This article by Jean Twinge, (psychologist) caught my attention as an educator and parent as it raises some alarming concerns around social-emotional and mental health well being, particularly for young people. There is no doubt that technology has changed the way we work, access information, shop and socialise, however, it is important that these devices, namely smartphones, don’t take over our lives.
In her article, Twinge graphs major shifts in emotional and behaviour, where significant changes occur from the year 2012 (the year where smartphones were owned by more than 50 percent of the population in the USA). Twinge states, “The arrival of the smartphone has radically changed every aspect of teenagers’ lives, from the nature of their social interactions to their mental health. These changes have affected young people in every corner of the nation and in every type of household. The trends appear among teens poor and rich; of every ethnic background; in cities, suburbs, and small towns. Where there are cell towers, there are teens living their lives on their smartphone.” (A 2017 survey of more than 5,000 American teens found that three out of four owned an iPhone.)
- What is alarming, is the following evidence which identifies the profound effect these devices are having on the lives of young people:
- Rates of teen depression and suicide have skyrocketed since 2011 (the current smartphone generation – iGen (a term coined by Twinge).
- iGen’s are less likely to date, hangout with friends and go to parties. And everything they do is documented on social networks.
- Increased depression and anxiety – when a post is made on social networks, there is the anxious wait to see how many likes it will get or what might be said. Twinge states that girls’ depressive symptoms increased by 50 percent between 2012 to 2015; boys’ around 21 percent. Girls are also more likely to experience cyber bullying.
- Less time is spent on homework.
- They are spending less time hanging out. They are spending more time at home, in their bedrooms, alone, with their devices.
- Increased feelings of loneliness and feeling left out. The more time they spend on devices, the more common are these feelings.
- Depression is another issue of concern. Twinge identifies that, “Teens who spend three hours a day or more on electronic devices are 35 percent more likely to have a risk factor for suicide, such as making a suicide plan.”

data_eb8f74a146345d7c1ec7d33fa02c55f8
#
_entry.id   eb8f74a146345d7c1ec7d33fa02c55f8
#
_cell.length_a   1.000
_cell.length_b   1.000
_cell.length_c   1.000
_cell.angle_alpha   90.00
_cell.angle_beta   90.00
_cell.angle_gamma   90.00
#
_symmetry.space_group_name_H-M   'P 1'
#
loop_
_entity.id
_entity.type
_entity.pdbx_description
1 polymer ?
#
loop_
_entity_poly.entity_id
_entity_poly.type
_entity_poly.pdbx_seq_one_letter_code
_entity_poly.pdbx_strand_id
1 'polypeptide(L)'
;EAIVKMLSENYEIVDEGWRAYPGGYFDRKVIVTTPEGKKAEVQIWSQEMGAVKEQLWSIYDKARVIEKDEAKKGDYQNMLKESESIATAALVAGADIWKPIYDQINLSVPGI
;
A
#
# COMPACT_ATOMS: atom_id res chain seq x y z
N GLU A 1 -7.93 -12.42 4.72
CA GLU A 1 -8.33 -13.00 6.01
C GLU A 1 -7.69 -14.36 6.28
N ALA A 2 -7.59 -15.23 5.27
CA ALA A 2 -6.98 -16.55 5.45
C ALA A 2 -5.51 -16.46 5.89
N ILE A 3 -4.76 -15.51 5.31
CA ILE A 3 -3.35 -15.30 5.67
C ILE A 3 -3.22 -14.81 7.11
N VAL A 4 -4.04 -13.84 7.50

- Sleep deprivation is another issue where phones are not switched off until late at night – if at all.
Twinge’s study identified teens who spend more time than average on screen activities are more likely to be unhappy, and those who spend more time than average on non screen activities are more likely to be happy. The opposite is true regarding interactions with friends. Those who spend an above-average amount of time with their friends in person and not via media, are 20 percent less likely to say they’re unhappy.
The data comes out the same each time regarding this fact: the more time spent on social media, the more unhappy/depressed a person feels. A factor which could be attributed to this is that one sees everyone’s highlights on social media – their fun time, holidays, parties, with friends and so on – when we see this over and over again we start to become dissatisfied with our own lives. It gives us unrealistic expectations of our lives. For the most part, people’s lives are taken up with routine activities, family time, work, study or school – not all the glamour and pizzazz that is often highlighted on social media.
What is at stake here is these patterns are likely to follow young people into adulthood. Where depression has occurred, it is more likely to happen again. The importance of balance needs to be put into place. Just as adolescents in previous generations had boundaries placed on them – what time they came home, where they were and so on, parents and teachers can instill the importance of device free time, socialising in real time and getting out, away from their bedroom and devices.
Further reading New Healthy Media Habits for Younger Kids